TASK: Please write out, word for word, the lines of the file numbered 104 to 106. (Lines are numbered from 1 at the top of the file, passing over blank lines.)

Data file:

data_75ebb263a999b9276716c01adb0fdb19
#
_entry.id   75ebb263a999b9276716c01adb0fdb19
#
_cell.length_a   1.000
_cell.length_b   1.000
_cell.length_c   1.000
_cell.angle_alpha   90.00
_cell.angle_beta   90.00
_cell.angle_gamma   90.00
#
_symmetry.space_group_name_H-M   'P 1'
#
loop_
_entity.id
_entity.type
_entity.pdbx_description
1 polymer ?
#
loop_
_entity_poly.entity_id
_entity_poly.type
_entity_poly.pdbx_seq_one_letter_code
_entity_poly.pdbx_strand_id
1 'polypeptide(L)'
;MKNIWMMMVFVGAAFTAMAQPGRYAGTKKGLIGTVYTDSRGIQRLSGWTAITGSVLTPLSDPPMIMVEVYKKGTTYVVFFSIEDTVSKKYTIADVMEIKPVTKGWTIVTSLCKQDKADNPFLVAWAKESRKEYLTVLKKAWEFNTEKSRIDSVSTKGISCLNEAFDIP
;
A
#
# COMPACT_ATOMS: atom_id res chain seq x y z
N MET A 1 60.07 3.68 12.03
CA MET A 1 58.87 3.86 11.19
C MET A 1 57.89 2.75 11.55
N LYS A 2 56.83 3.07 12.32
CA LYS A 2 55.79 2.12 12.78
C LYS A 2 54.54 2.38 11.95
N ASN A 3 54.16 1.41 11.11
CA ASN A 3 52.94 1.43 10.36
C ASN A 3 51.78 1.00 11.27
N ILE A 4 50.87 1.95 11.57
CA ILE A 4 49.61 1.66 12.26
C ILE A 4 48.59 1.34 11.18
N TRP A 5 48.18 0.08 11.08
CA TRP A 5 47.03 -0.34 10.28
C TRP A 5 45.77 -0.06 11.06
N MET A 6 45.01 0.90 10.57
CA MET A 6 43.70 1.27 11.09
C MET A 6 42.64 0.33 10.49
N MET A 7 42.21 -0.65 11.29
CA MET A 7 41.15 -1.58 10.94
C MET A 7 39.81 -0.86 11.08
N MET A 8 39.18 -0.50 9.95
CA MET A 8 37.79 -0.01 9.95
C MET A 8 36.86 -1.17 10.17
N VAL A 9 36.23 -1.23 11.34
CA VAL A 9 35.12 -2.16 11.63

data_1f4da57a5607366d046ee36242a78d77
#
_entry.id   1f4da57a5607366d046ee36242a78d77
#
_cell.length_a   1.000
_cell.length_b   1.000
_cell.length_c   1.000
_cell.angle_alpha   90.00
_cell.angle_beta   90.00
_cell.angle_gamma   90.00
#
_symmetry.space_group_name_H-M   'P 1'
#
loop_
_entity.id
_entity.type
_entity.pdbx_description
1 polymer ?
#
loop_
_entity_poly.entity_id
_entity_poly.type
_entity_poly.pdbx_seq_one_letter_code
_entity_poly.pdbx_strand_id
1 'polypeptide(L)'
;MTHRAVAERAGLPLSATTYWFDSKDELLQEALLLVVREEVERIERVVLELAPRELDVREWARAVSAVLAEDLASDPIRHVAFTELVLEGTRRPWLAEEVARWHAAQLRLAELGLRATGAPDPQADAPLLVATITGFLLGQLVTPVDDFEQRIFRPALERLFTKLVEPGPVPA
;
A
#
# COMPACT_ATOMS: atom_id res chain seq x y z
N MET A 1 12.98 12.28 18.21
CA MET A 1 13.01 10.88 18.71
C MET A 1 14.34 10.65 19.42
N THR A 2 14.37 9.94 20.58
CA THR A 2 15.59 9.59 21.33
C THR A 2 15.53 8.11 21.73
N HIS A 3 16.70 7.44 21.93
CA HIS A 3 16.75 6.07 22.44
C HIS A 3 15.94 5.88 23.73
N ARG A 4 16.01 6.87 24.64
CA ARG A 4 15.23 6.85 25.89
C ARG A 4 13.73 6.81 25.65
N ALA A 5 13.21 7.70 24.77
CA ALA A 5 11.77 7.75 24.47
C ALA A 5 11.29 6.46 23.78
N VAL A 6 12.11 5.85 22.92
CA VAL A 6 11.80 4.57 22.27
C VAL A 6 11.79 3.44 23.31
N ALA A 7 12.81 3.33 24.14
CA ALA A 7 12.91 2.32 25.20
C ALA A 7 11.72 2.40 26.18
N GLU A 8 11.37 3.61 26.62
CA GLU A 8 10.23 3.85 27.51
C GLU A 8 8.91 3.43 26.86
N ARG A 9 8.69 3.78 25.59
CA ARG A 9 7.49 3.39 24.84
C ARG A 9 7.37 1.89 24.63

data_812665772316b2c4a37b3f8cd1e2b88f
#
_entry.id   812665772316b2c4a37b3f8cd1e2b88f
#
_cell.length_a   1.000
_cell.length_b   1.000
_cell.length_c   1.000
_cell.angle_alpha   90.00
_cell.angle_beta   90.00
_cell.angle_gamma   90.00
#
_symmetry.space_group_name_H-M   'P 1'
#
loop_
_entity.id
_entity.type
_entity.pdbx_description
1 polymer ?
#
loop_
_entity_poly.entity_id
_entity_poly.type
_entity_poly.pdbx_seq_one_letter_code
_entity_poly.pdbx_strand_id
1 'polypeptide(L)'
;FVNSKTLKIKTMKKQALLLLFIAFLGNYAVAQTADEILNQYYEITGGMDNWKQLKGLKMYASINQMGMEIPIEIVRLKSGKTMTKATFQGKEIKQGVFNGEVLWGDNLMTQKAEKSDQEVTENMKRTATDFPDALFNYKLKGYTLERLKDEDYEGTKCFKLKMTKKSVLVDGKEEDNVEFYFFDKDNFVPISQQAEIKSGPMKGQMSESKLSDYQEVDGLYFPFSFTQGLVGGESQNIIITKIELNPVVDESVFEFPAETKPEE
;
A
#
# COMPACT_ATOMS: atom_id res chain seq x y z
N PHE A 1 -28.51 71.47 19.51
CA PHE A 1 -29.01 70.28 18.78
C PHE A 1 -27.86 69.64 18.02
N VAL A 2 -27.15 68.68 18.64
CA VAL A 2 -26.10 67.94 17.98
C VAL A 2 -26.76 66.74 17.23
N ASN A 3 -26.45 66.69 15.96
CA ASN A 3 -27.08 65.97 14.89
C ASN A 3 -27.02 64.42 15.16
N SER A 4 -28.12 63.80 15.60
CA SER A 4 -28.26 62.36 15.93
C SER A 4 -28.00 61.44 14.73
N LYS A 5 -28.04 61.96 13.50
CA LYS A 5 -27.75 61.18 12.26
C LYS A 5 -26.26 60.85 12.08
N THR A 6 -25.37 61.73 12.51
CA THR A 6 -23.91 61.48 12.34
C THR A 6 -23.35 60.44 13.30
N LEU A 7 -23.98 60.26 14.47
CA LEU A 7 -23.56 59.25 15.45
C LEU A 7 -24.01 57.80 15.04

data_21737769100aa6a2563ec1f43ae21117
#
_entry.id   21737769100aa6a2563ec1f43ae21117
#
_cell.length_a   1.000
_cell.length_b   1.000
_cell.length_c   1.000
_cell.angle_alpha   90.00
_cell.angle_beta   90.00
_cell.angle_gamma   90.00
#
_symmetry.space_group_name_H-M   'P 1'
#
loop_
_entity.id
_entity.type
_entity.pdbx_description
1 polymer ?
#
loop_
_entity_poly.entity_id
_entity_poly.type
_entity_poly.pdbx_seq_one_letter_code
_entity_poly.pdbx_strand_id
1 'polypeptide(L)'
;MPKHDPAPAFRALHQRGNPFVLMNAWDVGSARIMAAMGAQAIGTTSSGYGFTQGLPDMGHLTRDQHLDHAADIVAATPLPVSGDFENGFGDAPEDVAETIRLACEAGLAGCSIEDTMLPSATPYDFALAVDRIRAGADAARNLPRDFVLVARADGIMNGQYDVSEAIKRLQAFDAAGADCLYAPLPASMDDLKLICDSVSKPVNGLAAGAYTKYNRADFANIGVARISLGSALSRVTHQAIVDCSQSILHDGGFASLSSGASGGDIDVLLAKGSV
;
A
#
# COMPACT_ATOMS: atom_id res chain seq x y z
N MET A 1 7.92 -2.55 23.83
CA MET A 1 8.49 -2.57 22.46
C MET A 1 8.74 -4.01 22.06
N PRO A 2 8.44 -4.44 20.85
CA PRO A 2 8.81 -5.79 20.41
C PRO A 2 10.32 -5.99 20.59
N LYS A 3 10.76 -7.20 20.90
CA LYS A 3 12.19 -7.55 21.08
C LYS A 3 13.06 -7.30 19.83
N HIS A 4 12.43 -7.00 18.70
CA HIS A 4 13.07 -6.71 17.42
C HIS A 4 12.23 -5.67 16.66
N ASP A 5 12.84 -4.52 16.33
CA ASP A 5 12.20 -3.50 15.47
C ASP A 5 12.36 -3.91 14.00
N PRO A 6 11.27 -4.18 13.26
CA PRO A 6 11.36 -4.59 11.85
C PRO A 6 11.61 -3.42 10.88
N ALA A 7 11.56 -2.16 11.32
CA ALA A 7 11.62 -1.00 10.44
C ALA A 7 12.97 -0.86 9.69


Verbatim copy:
C VAL A 6 11.79 3.44 23.31
N ALA A 7 12.81 3.33 24.14
CA ALA A 7 12.91 2.32 25.20